Icy wind, rain, sleet, even snow. Cracked lips and raw skin are signs that the winter months have arrived. The season can play havoc with a person’s skin. It stands to reason then that the same thing happens with our pets. Has your dog been licking or biting their paws more than usual? Is Mrs Mittens uncomfortably scratching and rubbing her fur? Winter can cause serious irritation to our pets’ skin, irritation that can worsen and become pain if left untreated. What’s causing the problems, though? The issue is twofold – cold air outside and warm, dry air inside can prevent our pets’ skin from retaining moisture, leaving them itchy and frustrated. What, however, can be done about this.
1. Dress Warmly
The air outside is, unfortunately, out of our control. Winter is winter and the air will be cold, no matter what. If your dog is small or short-haired, or in any other way not equipped to face the elements, dressing them warmly can make a big difference. A simple jacket can go a long way in protecting your dog’s skin while out on a walk, keeping the icy wind and rain at bay and allowing your pooch to spend energy on more important things like running away when you call it to you, or rolling around in the mud when you’ve specifically told it not to do that three times already.
2. Beware of Bath Time
On the topic of mud, it and winter go hand in hand. The rain falls heavy and often, and all paths quickly turn to a brown mire, swallowing whichever shoes they can and sticking like glue to the ones they can’t. Cats, as we know, are adept at self-cleaning and will likely avoid puddles wherever possible, reducing or outright eliminating the need to give them a proper bath, Dogs, however, share a bond with muddy puddles that goes beyond human understanding. The two are drawn together like Romeo and Juliet, ham and cheese, or The Queen and her Corgis. We all walk our dogs, and it can often be tempting to bathe your dirty dachshund more than usual in winter. Avoid this if you can! Excessive bathing can deprive your pets’ skin of the natural oils that keep it moisturised in the cold and leave it prone to flaking. When you do bathe them, make sure to use a gentle shampoo that avoids common skin irritants, like ours. That way you can keep your pets’ skin fresh and well-moisturised.
3. Humidify Your Home
Regarding indoors, you’ll often, of course, have the central heating on to fend off the cold outside, but this brings its own challenges for our pets’ skin. Air conditioning and central heating create a dry heat that dries out skin and leaves it prone to flaking and itchiness. A humidifier is a great way to combat that, as it subtly moistens the air and keeps your pets’ skin fresh and well-moistened. The old-fashioned solution to this issue is placing a little dish of water on the radiators around your house and topping them up regularly.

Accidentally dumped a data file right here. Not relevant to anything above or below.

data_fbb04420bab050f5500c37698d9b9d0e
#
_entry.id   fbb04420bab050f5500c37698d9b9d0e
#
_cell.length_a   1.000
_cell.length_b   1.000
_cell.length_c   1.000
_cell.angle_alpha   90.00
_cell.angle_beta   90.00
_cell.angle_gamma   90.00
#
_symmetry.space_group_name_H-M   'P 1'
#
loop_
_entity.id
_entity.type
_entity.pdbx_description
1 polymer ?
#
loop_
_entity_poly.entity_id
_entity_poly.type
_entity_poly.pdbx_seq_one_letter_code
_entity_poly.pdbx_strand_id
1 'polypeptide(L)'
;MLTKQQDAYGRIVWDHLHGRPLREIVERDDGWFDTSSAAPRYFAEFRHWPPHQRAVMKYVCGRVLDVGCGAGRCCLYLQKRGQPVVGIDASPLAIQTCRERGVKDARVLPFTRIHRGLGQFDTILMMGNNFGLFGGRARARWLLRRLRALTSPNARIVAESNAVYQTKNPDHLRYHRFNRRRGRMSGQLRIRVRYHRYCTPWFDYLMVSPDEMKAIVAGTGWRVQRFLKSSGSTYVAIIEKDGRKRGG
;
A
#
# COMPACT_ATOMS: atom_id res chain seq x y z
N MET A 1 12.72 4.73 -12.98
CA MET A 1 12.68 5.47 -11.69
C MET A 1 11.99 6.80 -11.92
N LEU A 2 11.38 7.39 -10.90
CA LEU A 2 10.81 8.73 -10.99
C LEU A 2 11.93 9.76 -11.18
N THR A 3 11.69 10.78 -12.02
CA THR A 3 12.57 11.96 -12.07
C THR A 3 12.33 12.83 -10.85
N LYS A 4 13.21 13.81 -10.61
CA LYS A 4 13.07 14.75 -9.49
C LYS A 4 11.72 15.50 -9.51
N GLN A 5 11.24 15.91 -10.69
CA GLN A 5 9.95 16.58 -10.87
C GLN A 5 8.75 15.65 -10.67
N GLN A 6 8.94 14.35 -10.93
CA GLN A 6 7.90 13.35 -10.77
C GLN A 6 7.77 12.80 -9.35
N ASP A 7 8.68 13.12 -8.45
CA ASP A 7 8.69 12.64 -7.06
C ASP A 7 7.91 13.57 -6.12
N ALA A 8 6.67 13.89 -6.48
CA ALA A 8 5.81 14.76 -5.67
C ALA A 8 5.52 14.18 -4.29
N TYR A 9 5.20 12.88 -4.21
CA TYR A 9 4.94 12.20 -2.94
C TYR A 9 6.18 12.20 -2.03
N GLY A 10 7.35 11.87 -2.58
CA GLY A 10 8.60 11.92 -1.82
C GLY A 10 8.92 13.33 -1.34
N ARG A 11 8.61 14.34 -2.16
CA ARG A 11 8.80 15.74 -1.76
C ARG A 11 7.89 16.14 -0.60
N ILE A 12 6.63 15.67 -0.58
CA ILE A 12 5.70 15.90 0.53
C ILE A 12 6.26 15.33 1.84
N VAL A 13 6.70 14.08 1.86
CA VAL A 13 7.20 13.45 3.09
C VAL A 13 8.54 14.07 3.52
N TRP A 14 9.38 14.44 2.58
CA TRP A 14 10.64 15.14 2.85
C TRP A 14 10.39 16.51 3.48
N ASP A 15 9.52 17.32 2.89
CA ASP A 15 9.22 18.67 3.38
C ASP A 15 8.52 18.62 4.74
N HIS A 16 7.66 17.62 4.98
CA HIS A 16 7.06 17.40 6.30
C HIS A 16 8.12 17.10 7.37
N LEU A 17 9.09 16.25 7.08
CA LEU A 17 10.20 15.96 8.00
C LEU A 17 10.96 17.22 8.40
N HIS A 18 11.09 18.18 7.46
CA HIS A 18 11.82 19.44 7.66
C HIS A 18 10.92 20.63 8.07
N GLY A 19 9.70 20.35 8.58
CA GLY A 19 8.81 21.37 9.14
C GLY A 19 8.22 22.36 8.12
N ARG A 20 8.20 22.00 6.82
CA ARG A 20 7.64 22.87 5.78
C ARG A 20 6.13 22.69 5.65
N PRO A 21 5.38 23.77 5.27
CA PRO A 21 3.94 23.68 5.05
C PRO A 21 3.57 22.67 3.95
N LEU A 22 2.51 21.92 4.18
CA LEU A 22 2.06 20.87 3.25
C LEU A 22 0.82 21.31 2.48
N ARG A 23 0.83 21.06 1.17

4. Brush Regularly
How else to avoid flaking? Regular brushing is a triple whammy when it comes to protecting your pet – it gets rids of excess flakes that can irritate the skin, it stimulates the skins oil producing glands, which often can’t keep up in winter, and it also makes a great bonding moment for you and your pet. Quality time never did so much good.
Beyond brushing, moisturising products are a great way to keep your pet’s skin from flaking and drying out over the winter. Products like our Cat or Dog Spray and Gel can help maintain the moisture levels in your pets’ skin. The potent anti-itching Sprays are easy to apply to larger areas and longer fur – you can even spray them on to a brush and work the product into the coat that way, if your dog or cat has particularly luscious locks. The Spray sinks deep into the skin, where the combination of different fatty acids, vitamins and minerals gets to work quickly – locking moisturise into the skin cells, soothing any inflammation and fighting deficiencies. The Gel is wonderful for nourishing smaller, dry, flaky, itchy patches or sensitive areas such as the face and paw pads. It forms a protective layer over the skin and provides deep nourishment, protecting the skin from the elements whilst bringing the area back to health.
6. Supplements If Necessary
As strange as it sounds, you should also be moisturising your pet’s skin from the inside. “Moisturise inside? What are you suggesting?” I hear you ask. You can guard against the effects of harsh winter weather by introducing essential fatty acids into your pets’ diet. This helps to simulate oil production in your pet’s skin from within and keep your pets’ skin healthy and soft. Favourites for dogs are flaxseed and fish oil, cats seem to do very well on salmon and evening primrose oil.
Hopefully, these tips have been of help, and you can help your pet beat the itchiness that comes with the cold. Your four-pawed friend might not thank you at the time, but they’ll certainly appreciate you in the long run when they’re free from itches and rawness.